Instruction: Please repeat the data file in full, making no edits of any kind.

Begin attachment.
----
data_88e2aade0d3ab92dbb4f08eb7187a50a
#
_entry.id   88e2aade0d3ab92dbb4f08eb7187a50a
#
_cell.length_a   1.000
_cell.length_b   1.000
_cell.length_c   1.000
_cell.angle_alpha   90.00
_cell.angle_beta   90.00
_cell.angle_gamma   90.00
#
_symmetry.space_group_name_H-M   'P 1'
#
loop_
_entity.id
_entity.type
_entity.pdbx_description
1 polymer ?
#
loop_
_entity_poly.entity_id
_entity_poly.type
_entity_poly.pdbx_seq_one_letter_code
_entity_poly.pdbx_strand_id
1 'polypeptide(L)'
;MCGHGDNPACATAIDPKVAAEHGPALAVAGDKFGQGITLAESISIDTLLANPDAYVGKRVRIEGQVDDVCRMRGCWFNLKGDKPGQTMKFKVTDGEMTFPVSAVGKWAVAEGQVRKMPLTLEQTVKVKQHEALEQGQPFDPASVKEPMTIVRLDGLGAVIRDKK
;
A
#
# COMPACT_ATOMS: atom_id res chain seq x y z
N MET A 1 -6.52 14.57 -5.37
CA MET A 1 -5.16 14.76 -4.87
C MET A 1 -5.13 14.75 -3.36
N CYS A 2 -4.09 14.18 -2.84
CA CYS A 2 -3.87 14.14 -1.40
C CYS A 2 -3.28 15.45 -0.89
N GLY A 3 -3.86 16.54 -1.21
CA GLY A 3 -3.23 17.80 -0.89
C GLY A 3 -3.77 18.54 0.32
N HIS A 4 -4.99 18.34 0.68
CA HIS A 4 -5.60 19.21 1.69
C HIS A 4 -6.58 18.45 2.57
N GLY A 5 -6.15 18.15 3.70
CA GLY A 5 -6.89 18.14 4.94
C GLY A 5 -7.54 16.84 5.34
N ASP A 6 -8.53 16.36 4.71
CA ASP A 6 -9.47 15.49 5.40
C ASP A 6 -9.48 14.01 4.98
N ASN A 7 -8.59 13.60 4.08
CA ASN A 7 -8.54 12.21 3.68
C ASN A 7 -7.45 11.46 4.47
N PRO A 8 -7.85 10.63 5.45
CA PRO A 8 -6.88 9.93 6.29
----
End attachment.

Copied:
data_88e2aade0d3ab92dbb4f08eb7187a50a
#
_entry.id   88e2aade0d3ab92dbb4f08eb7187a50a
#
_cell.length_a   1.000
_cell.length_b   1.000
_cell.length_c   1.000
_cell.angle_alpha   90.00
_cell.angle_beta   90.00
_cell.angle_gamma   90.00
#
_symmetry.space_group_name_H-M   'P 1'
#
loop_
_entity.id
_entity.type
_entity.pdbx_description
1 polymer ?
#
loop_
_entity_poly.entity_id
_entity_poly.type
_entity_poly.pdbx_seq_one_letter_code
_entity_poly.pdbx_strand_id
1 'polypeptide(L)'
;MCGHGDNPACATAIDPKVAAEHGPALAVAGDKFGQGITLAESISIDTLLANPDAYVGKRVRIEGQVDDVCRMRGCWFNLKGDKPGQTMKFKVTDGEMTFPVSAVGKWAVAEGQVRKMPLTLEQTVKVKQHEALEQGQPFDPASVKEPMTIVRLDGLGAVIRDKK
;
A
#
# COMPACT_ATOMS: atom_id res chain seq x y z
N MET A 1 -6.52 14.57 -5.37
CA MET A 1 -5.16 14.76 -4.87
C MET A 1 -5.13 14.75 -3.36
N CYS A 2 -4.09 14.18 -2.84
CA CYS A 2 -3.87 14.14 -1.40
C CYS A 2 -3.28 15.45 -0.89
N GLY A 3 -3.86 16.54 -1.21
CA GLY A 3 -3.23 17.80 -0.89
C GLY A 3 -3.77 18.54 0.32
N HIS A 4 -4.99 18.34 0.68
CA HIS A 4 -5.60 19.21 1.69
C HIS A 4 -6.58 18.45 2.57
N GLY A 5 -6.15 18.15 3.70
CA GLY A 5 -6.89 18.14 4.94
C GLY A 5 -7.54 16.84 5.34
N ASP A 6 -8.53 16.36 4.71
CA ASP A 6 -9.47 15.49 5.40
C ASP A 6 -9.48 14.01 4.98
N ASN A 7 -8.59 13.60 4.08
CA ASN A 7 -8.54 12.21 3.68
C ASN A 7 -7.45 11.46 4.47
N PRO A 8 -7.85 10.63 5.45
CA PRO A 8 -6.88 9.93 6.29